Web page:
I highly recommend reading any biography of "Kelly" Johnson, the design genius behind this awesome plane, as well as several other famous airframes such as the U-2, F-104 Starfighter, P-80 and others. Alternately, read a history of Lockheed's "Skunk Works" to learn how these planes were designed and built in record time and usually under budget.

Geoff

I have read that when it was operational, it set the speed record, but if it was beaten then they would take it up again. So the record wasn’t the top speed of the plane!

Alan Burch

Sam Black Welder even though the aircraft was retired in 1992 the top speed and altitude are still classified as Top Secret. We probably will never know the true capabilities of the aircraft.

General Henry tory Nate Muldrow

Hello

Anonymous

I mean I know this thing is fast, but I'm pretty sure it isn't the fastest: I believe that honor goes to the x-15, the first space plane... It's top recorded speed was about 6.2 mach... But it could only fly for about a minute... You should watch real engineering's video on it, it's pretty incredible...

Anonymous

Nevermind, I think it may have actually been NASA's x-43, at a record speed of around 7,000 mph

Anonymous

Nvm, I'm not sure of the authenticity of my source for the x-43, and the x-15 might not be in the same category as the sr-71, as it's not an air-breathing vessel, using rocket propulsion... The sr-71 is the fastest air-breathing plane... Over all I think I probably shouldn't have commented on this, but I thought there'd be a way to delete my posts...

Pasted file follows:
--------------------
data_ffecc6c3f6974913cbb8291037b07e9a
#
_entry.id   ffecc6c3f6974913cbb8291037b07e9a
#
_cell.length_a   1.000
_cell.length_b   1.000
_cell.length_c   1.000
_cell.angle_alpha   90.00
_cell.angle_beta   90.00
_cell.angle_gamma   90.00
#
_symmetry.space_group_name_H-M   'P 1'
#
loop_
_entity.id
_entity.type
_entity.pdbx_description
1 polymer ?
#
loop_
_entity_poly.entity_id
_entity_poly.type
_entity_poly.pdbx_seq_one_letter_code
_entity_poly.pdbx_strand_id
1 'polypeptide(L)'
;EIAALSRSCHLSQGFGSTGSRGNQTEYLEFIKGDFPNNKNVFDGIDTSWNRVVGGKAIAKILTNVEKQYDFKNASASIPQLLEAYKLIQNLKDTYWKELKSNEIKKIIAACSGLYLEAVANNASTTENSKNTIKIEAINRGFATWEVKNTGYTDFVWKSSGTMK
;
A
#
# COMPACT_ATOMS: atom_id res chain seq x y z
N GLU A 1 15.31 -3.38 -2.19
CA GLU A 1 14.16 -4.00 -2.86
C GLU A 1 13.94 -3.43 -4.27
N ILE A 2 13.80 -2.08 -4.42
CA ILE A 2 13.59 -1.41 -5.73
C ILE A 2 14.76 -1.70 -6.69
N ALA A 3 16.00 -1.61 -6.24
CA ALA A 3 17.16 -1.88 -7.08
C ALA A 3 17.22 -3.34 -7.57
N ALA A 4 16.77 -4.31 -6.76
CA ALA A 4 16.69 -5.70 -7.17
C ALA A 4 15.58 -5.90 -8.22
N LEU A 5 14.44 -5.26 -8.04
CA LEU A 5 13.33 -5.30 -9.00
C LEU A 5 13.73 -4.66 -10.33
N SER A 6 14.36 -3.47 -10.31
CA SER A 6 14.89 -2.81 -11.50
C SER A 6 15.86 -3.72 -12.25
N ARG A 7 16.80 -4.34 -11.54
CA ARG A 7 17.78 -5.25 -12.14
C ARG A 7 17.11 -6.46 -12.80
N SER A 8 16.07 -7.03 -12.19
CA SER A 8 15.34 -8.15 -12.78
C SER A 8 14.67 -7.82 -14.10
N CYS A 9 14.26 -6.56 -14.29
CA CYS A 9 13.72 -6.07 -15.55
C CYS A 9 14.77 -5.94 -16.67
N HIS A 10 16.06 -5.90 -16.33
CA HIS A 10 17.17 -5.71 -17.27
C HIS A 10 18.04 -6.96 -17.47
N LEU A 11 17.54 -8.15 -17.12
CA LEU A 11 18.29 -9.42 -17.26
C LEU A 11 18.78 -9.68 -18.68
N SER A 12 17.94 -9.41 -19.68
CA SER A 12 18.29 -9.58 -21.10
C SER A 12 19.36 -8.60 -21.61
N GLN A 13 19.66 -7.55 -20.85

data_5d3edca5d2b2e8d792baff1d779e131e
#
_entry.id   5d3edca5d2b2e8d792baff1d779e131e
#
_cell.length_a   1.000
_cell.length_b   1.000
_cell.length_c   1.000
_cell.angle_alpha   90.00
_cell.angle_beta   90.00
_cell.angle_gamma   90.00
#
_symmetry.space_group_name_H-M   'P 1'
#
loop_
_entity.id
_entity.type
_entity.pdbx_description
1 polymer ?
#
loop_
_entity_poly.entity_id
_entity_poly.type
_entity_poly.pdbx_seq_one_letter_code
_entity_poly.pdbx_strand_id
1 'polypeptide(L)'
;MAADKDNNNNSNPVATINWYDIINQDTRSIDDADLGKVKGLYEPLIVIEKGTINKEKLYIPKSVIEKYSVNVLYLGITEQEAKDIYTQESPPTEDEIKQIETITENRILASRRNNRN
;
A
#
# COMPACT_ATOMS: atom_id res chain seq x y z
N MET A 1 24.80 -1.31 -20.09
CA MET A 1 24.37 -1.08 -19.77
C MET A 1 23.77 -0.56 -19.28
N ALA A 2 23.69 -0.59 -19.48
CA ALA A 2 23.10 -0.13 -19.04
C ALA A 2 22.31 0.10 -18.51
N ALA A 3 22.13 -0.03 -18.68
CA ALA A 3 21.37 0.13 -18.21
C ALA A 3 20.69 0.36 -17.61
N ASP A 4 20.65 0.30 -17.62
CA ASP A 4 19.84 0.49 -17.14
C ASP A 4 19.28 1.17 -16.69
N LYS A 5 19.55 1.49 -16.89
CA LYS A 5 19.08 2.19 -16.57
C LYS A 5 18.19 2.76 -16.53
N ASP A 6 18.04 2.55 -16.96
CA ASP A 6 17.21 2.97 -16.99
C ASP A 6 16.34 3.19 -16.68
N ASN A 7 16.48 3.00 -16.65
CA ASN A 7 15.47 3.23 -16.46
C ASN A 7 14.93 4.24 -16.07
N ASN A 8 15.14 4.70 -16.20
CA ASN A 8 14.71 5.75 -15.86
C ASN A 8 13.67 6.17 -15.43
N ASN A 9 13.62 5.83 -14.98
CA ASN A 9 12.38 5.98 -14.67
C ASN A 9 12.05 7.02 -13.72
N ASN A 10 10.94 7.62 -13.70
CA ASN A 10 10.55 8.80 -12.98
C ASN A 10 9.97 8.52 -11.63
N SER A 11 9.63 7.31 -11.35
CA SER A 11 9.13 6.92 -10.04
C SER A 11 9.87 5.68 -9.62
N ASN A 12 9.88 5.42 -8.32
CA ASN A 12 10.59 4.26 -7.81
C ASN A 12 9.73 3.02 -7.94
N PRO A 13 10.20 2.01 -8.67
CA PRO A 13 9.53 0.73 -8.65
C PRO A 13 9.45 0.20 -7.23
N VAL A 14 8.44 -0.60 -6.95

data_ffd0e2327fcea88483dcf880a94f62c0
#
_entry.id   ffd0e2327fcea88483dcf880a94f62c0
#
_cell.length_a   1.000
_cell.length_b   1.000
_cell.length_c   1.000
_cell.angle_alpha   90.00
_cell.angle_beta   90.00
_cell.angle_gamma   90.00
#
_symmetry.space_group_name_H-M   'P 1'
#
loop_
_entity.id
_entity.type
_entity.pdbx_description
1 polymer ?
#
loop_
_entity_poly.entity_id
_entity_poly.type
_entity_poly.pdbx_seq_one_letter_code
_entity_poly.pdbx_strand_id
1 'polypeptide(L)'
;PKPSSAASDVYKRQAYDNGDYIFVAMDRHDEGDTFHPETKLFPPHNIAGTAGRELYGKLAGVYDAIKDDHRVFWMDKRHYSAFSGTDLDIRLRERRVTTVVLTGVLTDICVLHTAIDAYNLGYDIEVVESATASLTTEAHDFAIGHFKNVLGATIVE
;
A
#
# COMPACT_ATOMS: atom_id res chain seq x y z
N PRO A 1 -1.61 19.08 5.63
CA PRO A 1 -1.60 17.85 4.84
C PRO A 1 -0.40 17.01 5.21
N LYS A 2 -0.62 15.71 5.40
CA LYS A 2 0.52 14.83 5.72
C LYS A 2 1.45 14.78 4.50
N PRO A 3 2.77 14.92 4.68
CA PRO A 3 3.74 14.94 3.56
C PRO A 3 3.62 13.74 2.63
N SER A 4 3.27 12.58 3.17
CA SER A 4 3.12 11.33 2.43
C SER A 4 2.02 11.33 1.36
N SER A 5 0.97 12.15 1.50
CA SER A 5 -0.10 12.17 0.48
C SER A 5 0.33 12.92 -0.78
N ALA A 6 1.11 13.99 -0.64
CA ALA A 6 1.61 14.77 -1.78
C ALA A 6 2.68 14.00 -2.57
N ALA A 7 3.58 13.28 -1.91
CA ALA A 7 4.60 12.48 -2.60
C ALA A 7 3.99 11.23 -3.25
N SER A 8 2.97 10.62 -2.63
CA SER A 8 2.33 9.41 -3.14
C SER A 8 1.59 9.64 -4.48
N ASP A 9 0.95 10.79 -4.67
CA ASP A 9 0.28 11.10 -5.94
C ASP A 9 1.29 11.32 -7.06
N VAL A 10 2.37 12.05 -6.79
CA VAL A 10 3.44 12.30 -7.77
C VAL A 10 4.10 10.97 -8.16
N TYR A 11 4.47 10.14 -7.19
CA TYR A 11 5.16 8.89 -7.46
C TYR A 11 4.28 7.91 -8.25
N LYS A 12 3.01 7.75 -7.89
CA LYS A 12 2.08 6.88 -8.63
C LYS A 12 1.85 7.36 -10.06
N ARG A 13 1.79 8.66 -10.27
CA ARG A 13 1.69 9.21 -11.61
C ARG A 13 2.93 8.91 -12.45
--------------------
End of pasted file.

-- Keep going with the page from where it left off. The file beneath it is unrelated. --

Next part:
Jim

Hello Sam Blackwelder
I think I can help you with your question. I think your problem is that you are using the speed of sound at sea level - about 767 mph - to try and calculate the speed in mph at high altitude for 3.5 Mach. The speed of sound in air is not a constant. The speed of sound in air at sea level is a lot faster than the speed of sound at 80,000 ft. Actually the speed of sound is a function of the temperature of the air, not the altitude, and the air temperature is a lot colder at 80,000 ft than it is at sea level. At 80,000 ft the speed of sound is 667 mph, 100 mph less than the speed of sound at sea level.
So at 80,000 ft the speed of an SR-71 in mph that corresponds to 3.5 Mach is actually 2333.438 mph.
Here’s a link to a Mach Number/speed of sound calculator by Aerotoolbox:

https://aerotoolbox.com/airspeed-conversions/

I’m not going to explain how to use it, it’s not difficult, just make sure you enter 80000 in altitude (no comma) and select the proper units for True Airspeed - mph, not kts, (knots).
I personally don’t think that actual highest speed ever achieved by an SR-71 is confidential. The Air Force has released many record speeds for the SR-71 and the YF-12A. These records are speeds certified by official world record timing agencies. But SR-71’s have achieved speeds higher than the records, but not officially timed, that are way faster than the official records. For example, there is an SR-71 at the Smithsonian in Washington DC that on it’s final flight to DC actually hit 2242 mph. That’s 3.36 Mach.
I’m sure every SR-71 pilot has his own highest speed, and everyone is faster than the certified Air Force records.
The fastest speed I have ever seen claimed by an SR-71 pilot is 3.5 Mach - 2333.438 mph - evading a SAM over Libya in 1986. The pilot was Brian Shul who has written books about his experiences flying the SR-71 and has appeared at the Evergreen Museum. Google Brian Shul and you’ll find lots of great links.

Pat Price

I had the pleasure of working up close and personal with these amazing aircraft. I was a crew chief on the KC-135Q tankers that refueled them. Spent a lot of time at altitude just a few feet away. Something I will never forget.